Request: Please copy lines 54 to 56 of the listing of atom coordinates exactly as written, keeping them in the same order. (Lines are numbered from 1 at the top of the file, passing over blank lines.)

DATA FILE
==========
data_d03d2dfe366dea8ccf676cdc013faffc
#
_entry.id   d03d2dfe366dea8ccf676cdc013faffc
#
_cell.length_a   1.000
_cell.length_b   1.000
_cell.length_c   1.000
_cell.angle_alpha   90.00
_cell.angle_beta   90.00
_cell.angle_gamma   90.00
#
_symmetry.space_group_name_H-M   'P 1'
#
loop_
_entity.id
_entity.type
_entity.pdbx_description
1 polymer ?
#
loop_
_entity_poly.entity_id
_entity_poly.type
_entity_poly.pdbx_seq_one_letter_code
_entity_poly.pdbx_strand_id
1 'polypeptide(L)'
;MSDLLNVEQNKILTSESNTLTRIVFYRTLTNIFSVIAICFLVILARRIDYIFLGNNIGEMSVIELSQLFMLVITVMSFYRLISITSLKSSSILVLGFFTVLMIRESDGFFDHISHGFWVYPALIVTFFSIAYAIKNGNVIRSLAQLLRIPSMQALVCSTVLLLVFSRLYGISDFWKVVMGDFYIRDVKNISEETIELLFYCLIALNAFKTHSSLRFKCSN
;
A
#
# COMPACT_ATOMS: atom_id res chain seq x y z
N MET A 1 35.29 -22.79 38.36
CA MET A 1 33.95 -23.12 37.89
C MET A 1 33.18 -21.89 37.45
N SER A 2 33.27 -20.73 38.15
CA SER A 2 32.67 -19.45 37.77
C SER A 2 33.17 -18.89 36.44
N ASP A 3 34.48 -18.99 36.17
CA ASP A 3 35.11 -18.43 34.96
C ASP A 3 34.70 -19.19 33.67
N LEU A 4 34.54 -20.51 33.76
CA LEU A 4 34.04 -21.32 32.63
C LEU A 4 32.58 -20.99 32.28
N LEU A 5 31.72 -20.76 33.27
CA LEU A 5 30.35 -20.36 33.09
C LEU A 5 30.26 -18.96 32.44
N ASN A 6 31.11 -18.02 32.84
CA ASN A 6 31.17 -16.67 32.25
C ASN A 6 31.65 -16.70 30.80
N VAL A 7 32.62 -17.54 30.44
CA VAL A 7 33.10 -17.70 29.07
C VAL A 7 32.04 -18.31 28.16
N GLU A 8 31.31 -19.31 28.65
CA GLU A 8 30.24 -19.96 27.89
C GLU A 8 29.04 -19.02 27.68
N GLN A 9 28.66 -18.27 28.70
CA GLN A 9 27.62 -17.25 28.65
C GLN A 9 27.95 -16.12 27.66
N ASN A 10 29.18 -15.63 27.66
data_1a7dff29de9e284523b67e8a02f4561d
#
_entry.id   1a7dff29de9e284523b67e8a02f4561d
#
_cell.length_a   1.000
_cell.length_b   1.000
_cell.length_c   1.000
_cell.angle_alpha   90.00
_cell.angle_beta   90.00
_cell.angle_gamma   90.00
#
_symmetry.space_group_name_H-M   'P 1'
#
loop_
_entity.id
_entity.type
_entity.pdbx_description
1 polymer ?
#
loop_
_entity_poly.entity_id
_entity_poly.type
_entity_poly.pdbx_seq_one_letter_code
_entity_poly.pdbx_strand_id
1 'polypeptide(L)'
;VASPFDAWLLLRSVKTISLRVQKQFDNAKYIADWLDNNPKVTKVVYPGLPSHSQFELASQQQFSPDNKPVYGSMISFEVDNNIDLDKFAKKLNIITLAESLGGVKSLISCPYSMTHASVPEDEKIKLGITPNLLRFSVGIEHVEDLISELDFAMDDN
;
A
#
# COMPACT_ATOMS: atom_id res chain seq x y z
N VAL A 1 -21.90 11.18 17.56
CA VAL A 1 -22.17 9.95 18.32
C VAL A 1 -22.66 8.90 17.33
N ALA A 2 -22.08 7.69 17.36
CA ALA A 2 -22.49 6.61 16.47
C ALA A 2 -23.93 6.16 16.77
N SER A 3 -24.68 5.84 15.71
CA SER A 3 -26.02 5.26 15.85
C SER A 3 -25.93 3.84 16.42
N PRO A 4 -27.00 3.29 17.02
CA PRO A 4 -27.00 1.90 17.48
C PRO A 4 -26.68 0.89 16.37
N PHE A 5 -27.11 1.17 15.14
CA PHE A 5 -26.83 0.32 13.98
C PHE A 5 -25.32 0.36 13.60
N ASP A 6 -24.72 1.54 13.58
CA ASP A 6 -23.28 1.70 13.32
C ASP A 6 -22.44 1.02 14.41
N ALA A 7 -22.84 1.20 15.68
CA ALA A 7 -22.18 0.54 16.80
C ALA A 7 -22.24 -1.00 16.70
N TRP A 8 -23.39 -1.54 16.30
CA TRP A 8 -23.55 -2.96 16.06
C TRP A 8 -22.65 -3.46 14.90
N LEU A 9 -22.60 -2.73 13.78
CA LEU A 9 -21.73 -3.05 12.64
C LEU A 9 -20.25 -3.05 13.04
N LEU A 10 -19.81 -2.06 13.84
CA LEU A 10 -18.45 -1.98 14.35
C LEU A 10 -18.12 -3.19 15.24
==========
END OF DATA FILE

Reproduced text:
C GLU A 8 29.04 -19.02 27.68
N GLN A 9 28.66 -18.27 28.70
CA GLN A 9 27.62 -17.25 28.65